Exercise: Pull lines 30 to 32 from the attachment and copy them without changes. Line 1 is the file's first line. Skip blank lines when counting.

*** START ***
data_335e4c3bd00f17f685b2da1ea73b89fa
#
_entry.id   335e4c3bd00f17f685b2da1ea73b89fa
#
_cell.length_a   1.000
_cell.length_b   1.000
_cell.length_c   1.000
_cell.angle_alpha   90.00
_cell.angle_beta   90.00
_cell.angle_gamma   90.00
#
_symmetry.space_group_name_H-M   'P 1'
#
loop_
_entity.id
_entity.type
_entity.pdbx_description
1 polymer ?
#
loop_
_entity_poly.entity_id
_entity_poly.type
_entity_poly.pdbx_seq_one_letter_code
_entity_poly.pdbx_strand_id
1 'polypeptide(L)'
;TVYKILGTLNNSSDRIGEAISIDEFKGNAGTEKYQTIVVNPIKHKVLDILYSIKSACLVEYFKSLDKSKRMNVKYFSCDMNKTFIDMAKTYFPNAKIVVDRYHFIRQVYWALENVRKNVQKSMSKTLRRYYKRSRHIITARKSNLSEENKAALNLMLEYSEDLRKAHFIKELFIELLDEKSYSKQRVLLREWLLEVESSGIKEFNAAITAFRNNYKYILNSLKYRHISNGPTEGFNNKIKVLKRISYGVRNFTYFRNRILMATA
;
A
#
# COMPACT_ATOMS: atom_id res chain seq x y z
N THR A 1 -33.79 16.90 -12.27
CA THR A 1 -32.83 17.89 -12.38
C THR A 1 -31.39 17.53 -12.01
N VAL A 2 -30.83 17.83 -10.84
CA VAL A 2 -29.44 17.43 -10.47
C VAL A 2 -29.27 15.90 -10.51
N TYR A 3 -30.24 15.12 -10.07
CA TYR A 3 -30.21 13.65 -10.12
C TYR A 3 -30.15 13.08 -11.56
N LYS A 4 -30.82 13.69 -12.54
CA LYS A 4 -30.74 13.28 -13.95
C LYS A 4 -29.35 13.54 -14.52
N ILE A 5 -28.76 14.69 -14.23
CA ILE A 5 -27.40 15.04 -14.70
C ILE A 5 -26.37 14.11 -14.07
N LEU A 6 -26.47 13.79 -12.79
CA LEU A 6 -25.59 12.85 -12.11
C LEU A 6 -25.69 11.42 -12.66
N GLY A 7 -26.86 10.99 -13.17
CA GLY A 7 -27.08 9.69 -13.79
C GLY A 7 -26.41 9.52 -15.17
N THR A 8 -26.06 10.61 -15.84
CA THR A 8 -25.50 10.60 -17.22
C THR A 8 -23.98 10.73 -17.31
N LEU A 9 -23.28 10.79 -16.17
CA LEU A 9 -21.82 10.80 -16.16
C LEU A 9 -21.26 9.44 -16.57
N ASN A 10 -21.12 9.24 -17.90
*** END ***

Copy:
# COMPACT_ATOMS: atom_id res chain seq x y z
N THR A 1 -33.79 16.90 -12.27
CA THR A 1 -32.83 17.89 -12.38